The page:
We'd like to reach Florida by mid-March and still have many miles to go, so we're bypassing Puerto Rico, Dominican Republic/Haiti and the Turks & Caicos. Instead we're sailing 650 nm non-stop to San Salvador, one of the most easterly islands of the Bahamas Far Out Islands, where Christopher Columbus is said to have made his first landfall. Few sailors go here since it's so far to windward coming from the States, but it's a port of entry, mainly for airplanes. With a good weather window of steady NE trades and at an average speed of 7-8 knots we should reach our goal by early Sunday morning. It's been a bumpy ride so far and the constant rocking and rolling is tedious, so we'll be glad to get there. Uh oh, it'll be the weekend, will we pay overtime charges to clear in yet again?

Finding Friends in Exotic Anchorages

19 February 2014 | St. Thomas, USVI
Next morning we sailed through the islands from BVI across to USVI, our first time in US waters since last May and our third visit since 1976. We anchored in Charlotte Amalia, St. Thomas, in the shadow of two giant cruise ships and several mega-yachts. After launching the dinghy we once again sought out the C & I office across the harbor at the ferry dock, which had a sign on the door, "business hours 7 days a week." Yet we were charged a $35 holiday overtime fee. Oops, we'd forgotten it was President's Day! Nonetheless, why would they charge overtime when they're open for business anyway? Surely the don't charge the ferry passengers overtime? Grrr ... These clearance fees are getting really old.

Surprisingly, the US dollar is the official currency of the British VI's, and cars drive on the left in the USVI's.

Later we dinghied back across the harbor and found that another C&I office has been opened near the mega-yacht marina, which would have been much more convenient had we known about it. We wandered about the duty free shopping area but didn't really need a Gucchi scarf or a Coach bag, so we found a local supermarket, sought out a cybercafe to check mail, and returned aboard.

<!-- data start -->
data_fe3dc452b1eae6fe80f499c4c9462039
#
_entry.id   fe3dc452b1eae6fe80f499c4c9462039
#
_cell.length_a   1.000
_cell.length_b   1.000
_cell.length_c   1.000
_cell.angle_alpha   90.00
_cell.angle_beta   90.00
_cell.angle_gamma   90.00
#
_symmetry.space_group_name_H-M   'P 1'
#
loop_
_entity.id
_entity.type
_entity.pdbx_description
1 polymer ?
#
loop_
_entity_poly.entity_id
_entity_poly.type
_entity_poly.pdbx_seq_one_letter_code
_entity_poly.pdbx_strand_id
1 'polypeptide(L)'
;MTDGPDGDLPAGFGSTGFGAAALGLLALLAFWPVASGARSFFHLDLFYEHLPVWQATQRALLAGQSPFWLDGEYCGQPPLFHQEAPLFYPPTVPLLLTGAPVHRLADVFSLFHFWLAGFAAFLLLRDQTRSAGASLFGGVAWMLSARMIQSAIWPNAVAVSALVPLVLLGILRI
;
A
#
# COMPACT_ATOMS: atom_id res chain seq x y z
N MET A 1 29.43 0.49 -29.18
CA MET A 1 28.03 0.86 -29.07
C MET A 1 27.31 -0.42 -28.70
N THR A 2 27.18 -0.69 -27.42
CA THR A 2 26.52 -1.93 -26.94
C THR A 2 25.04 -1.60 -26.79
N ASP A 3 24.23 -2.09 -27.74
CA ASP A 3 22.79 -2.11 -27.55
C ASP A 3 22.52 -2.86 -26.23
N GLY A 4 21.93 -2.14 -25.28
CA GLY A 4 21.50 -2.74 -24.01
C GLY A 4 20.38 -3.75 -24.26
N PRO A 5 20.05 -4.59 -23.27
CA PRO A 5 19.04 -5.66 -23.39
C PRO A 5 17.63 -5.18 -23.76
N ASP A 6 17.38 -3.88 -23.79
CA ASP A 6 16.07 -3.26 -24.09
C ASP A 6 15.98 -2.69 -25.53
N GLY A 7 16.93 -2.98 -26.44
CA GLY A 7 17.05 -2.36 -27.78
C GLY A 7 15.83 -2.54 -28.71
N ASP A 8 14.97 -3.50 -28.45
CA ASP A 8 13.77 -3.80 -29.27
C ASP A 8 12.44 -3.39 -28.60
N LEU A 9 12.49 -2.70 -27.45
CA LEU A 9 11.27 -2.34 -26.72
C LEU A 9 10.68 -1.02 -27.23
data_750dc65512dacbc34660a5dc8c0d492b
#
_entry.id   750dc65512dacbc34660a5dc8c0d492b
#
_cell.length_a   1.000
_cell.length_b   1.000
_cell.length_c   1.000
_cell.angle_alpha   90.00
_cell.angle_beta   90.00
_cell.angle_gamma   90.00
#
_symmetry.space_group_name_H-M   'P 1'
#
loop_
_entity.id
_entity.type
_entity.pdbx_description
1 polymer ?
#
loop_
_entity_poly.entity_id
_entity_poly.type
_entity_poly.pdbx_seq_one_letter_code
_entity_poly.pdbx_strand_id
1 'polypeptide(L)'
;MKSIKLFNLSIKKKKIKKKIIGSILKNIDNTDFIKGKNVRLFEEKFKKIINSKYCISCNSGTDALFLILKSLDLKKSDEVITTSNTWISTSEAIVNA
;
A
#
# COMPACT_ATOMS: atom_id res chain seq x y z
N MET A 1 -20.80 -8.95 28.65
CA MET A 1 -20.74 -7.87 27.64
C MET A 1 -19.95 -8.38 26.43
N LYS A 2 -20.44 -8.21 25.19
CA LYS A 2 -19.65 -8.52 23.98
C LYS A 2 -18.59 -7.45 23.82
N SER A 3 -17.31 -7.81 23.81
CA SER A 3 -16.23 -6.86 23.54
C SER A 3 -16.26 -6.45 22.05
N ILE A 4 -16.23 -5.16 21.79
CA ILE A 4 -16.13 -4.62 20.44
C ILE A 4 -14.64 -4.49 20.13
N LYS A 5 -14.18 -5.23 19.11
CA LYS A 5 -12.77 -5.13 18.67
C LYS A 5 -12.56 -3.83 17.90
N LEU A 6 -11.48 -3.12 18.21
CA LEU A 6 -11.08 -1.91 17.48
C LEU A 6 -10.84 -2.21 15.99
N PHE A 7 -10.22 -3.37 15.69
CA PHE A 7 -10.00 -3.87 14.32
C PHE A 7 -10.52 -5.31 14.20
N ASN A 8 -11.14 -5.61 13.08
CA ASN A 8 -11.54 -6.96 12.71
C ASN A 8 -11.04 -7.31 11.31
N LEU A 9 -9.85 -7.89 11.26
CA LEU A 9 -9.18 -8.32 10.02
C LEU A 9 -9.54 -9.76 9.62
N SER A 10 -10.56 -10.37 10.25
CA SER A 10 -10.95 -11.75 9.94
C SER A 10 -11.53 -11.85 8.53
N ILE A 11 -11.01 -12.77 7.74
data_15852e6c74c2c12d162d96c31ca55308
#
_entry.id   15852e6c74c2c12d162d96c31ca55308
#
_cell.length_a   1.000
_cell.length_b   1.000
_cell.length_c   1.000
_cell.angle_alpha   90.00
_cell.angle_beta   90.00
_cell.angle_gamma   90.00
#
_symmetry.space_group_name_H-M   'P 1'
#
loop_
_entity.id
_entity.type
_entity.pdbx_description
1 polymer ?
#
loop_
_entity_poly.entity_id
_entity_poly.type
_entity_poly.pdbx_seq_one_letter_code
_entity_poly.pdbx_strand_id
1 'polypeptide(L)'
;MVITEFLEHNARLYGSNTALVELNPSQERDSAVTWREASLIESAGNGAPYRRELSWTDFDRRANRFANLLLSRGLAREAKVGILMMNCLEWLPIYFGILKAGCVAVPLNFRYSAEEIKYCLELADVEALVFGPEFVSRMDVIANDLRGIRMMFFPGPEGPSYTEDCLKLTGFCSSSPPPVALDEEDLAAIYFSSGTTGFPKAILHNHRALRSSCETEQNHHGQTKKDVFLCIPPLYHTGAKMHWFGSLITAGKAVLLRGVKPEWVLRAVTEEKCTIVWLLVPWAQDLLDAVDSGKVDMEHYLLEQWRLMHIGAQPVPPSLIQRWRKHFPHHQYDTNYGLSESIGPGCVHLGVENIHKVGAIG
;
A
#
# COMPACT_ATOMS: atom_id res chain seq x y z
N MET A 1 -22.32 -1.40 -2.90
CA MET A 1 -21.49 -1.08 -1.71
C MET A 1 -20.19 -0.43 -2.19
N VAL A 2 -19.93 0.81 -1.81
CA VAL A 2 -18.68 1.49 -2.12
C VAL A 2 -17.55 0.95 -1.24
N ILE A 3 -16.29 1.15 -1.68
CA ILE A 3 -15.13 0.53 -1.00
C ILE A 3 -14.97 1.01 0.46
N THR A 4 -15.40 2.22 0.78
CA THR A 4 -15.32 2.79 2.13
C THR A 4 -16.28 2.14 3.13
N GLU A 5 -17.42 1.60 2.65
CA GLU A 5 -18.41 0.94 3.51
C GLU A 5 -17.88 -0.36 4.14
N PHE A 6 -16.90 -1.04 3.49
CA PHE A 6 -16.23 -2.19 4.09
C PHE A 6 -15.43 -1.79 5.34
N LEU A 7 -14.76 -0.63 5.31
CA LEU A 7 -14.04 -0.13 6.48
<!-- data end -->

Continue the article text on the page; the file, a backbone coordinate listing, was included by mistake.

The next morning we planned to leave, but after sailing through the narrow Haulover Cut we discovered, to our pleasant surprise, the sailboat C-Lise II, a world cruising couple from Seattle who we had met in Morocco. So we dropped anchor beside them and decided to stay another day. We spent the afternoon with Gordon and Elise ashore, catching up over a long lunch while doing the laundry at Crown Bay Marina. It was the fourth time we'd met up with cruising friends since arriving on this side of the pond: we'd found s/v Aquataurus and s/v Acouda in Martinique and s/v Half Moon in Guadalupe.

Over the Hill, Not!

17 February 2014 | Jost Van Dyke, BVI
That same afternoon we took the dinghy ashore and hiked up the steep hill that separates White Sand Bay from Great Harbour. There we paid $47 to clear in to the BVI's with C&I, part of which was Sunday overtime even though the office is open 7 days a week for the ferries. It is tempting to just ignore the rules and not clear in but the penalty if caught is severe.